Nutrient Retention factor
calcium 95%
iron 100% (no loss)
magnesium 100% (no loss)
phosphorus 100% (no loss)
potassium 90%
sodium 100% (no loss)
zinc 100% (no loss)
copper 90%
vitamin C 70%
thiamin 80%
riboflavin 90%
niacin 90%
vitamin B6 90%
folate 50%
vitamin B12 100% (no loss)
vitamin A 75%

To correct the nutritional analysis by the values specified in this table, multiply the calculated nutrient values by the given factors.

A question for you: Do you want Shop’NCook Pro to correct the nutritional analysis for loss during processing?

If there are enough requests, I can add to Shop’NCook Pro the possibility to correct automatically the nutrient values for the type of processing or cooking. If you are interested in this feature, please let me know in the comments.


Before calculating the nutritional analysis for food labeling purpose, make sure that the recipe is appropriate for calculation, for example does not have difficult-to-estimate losses or gain of ingredients during processing.

Whenever possible, use the nutritional analysis of the producers for all your ingredients, otherwise check that the nutritional information used by the software corresponds to the ingredients you are using.

Correct then the nutrients for loss during processing. In case of doubt, it is better to underestimate the quantities of the good nutrients and overestimate those of the bad nutrients.

Once you have determined the nutritional analysis, use our free online nutrition labeling tool to create the label.

Happy labeling!

UPDATE 31 March 2016: Health Canada has published a comprehensive guide on how to make a compliant label. Although it is meant for Canada, the statistical considerations apply for the US as well.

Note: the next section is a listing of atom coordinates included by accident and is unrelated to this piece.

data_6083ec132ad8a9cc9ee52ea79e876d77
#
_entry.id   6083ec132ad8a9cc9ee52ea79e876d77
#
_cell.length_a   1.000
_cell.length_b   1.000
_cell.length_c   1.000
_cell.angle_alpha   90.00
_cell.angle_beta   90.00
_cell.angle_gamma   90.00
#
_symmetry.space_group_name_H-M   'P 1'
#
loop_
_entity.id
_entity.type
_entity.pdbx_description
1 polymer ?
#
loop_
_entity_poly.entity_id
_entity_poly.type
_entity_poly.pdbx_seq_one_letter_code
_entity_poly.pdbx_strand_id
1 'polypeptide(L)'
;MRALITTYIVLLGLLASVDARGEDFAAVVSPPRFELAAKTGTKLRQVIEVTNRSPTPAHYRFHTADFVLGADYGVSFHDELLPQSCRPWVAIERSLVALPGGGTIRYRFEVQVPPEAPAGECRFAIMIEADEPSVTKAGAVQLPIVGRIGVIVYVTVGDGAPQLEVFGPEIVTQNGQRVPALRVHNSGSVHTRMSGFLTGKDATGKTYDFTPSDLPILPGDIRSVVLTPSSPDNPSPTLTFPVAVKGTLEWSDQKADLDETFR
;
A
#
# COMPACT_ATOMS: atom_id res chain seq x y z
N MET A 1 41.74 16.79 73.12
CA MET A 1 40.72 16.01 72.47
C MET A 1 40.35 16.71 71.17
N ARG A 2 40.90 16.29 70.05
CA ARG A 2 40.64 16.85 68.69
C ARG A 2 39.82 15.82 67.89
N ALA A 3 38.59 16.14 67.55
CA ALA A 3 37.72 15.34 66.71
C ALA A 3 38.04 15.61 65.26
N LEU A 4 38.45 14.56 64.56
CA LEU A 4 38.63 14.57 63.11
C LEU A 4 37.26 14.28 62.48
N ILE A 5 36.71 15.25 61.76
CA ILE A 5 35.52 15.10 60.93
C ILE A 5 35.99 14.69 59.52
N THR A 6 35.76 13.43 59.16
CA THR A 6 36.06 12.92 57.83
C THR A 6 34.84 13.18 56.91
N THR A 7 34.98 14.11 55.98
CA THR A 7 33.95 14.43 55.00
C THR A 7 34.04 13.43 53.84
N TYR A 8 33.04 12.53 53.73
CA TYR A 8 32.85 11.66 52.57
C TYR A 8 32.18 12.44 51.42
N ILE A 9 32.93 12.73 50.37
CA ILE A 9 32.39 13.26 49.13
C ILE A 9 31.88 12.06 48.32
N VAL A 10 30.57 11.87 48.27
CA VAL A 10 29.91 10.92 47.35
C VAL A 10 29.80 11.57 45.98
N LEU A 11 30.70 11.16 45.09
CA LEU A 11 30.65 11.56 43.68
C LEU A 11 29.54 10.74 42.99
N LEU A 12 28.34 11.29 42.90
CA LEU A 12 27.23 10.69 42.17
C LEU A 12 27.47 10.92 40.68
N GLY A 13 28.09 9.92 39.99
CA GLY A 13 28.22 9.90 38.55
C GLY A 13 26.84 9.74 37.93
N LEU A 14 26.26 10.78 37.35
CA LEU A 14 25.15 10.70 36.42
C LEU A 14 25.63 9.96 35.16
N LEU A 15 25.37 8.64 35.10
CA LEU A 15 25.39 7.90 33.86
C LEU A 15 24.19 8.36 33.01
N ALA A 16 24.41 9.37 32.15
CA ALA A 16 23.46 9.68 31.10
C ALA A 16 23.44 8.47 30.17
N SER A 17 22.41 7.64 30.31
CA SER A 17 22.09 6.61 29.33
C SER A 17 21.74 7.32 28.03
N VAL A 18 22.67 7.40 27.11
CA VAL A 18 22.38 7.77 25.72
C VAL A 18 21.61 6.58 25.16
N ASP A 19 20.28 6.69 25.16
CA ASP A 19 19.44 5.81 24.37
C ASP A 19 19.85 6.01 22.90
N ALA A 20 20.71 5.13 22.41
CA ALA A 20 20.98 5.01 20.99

DISCLAIMER: The information provided in this article is for informational purposes only, which should not be construed as legal or accounting advice. You should seek independent professional advice from a person who is licensed and/or knowledgeable in this subject before acting upon it.


  1. […] tips to improve the compliance of your nutrition facts labels when using software to compute the nutritional […]

  2. Andrea says:

    Wo Hoo !I have been hoping to be able to label my farmers market products, so I can grow my company! ( With out having to sell my house to pay for it!)
    Andrea, CA USA

  3. Rich Martin says:


    This is a great thing. Myrecipes contain vanilla extract that is cooked for two minutes prior to completion of the cooking process. Does your software account for the cooking off of the alcolol in the cooking process?


    • Mathilde says: